After 10 years of advocacy, all District 65 lunchrooms begin composting

Read the full story in the Daily Northwestern.

At the end of lunch in every Evanston/Skokie School District 65 school, students sort their waste into landfill, recycling and compost bins, stacking their compostable trays on the side.

Making composting part of students’ daily routines was no small feat. After a decade of work, District 65 Sustainability Coordinator Karen Bireta said all buildings in the district began composting in December.

During the last academic year, students composted 77,955 pounds of food, eliminating more than 34 metric tons of carbon emissions by keeping waste out of landfills.

After working to rapidly expand the program over the past several months, Bireta said she is excited to see the new composting system’s impact on students within and beyond the lunchroom.

2022 Funding Opportunity Announcement for Energy Improvements at Public K-12 School Facilities – Bipartisan Infrastructure Law (BIL) – Renew America’s Schools

Applications due: Apr 21, 2023
View the full funding opportunity.

The Office of State and Community Energy Programs is issuing this Funding Opportunity Announcement (FOA) titled Energy Improvements at Public K-12 School Facilities – Bipartisan Infrastructure Law (BIL) – Renew America’s Schools.

The activities to be funded under this FOA support BIL section 40541 and the broader government-wide approach to support projects that enable replicable and scalable impacts, create innovative, sustaining partnerships, leverage funding and economies of scale, focus on disadvantaged communities, improve student, teacher, and occupant health, enrich learning and growth, assist schools that serve as community assets (e.g., neighborhood cooling centers or disaster recovery shelters), and are crafted thoughtfully within the context of public school facilities (e.g., procurement restraints, construction windows, etc.).

Topic Area 1 – High-Impact Energy Efficiency and Health Improvements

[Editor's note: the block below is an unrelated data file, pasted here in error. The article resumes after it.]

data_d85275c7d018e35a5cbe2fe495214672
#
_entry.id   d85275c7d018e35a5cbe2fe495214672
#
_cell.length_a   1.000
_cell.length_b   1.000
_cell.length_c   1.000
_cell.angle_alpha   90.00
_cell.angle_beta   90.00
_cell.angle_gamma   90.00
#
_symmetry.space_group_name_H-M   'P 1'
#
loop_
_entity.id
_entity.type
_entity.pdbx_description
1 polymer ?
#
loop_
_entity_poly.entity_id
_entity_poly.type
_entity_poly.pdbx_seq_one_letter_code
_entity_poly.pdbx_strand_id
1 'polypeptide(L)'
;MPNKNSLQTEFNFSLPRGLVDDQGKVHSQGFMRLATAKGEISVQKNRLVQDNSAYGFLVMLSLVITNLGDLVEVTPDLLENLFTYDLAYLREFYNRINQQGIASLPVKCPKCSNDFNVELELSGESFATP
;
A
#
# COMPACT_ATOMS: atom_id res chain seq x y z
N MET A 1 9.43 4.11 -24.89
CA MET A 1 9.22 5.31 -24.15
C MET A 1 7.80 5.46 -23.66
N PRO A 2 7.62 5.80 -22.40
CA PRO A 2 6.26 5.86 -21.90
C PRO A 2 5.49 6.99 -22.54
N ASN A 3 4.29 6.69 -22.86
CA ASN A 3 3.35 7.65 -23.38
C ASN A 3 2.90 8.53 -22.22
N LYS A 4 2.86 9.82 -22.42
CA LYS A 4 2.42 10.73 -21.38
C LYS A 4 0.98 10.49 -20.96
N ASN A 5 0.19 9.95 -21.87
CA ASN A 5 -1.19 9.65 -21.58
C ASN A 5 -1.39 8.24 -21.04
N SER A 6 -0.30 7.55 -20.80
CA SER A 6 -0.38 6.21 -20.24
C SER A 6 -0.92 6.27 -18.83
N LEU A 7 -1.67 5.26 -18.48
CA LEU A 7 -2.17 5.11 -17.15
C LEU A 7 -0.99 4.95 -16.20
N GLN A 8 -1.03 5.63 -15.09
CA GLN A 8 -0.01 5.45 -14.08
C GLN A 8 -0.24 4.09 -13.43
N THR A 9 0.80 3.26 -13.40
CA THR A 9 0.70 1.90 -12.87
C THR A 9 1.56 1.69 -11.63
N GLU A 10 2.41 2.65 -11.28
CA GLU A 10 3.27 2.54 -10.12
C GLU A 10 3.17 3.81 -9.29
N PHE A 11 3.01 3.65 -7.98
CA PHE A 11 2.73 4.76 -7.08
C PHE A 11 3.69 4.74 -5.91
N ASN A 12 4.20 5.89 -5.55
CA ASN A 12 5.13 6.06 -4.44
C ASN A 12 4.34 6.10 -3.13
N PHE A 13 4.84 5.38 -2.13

Proposals contemplated under this topic area will include energy improvements that result in direct reduction to school energy costs, increase energy efficiency, and lead to improvements in teacher and student health, including indoor air quality. Energy cost savings may be realized by reduced loads and/or by demand flexibility and demand response approaches.

Topic Area 2 – Innovative Energy Technology Packages

Proposals contemplated under this topic include innovative energy technology packages. Applicants may include any improvement, repair, or renovation to a school that incorporates two or more of the following energy improvements:

  • Energy efficiency measures
  • Installation of renewable energy technologies
  • Alternative fueled vehicle infrastructure on school grounds
  • Purchase or lease of alternative fueled vehicles to be used by a school

DOE expects to make a total of approximately $80,000,000 of federal funding available for new awards under this FOA, subject to the availability of appropriated funds. DOE anticipates making approximately 20-100 awards under this FOA. DOE may issue one, multiple, or no awards. Individual awards may vary between $500,000 and $15,000,000.

CDC provides science, technology, engineering, and math (STEM) skill development resources for K-12 teachers

The Centers for Disease Control (CDC) has innovative resources and trainings for K–12 teachers that support the teaching of public health. Resources focus on STEM skill development at all grade levels.

Incorporating public health into your classroom, club, or activity can give students hands-on experience doing science, which may boost their academic achievement, help them make science-backed choices throughout their lifetime, and set them on an early course for a promising STEM career.

CDC resources for K–12 teachers are designed to:

  • Teach disciplinary core content in public health sciences
  • Align with STEM disciplinary core content
  • Focus on essential skills, such as problem-solving, critical thinking, innovation, collaboration, and communication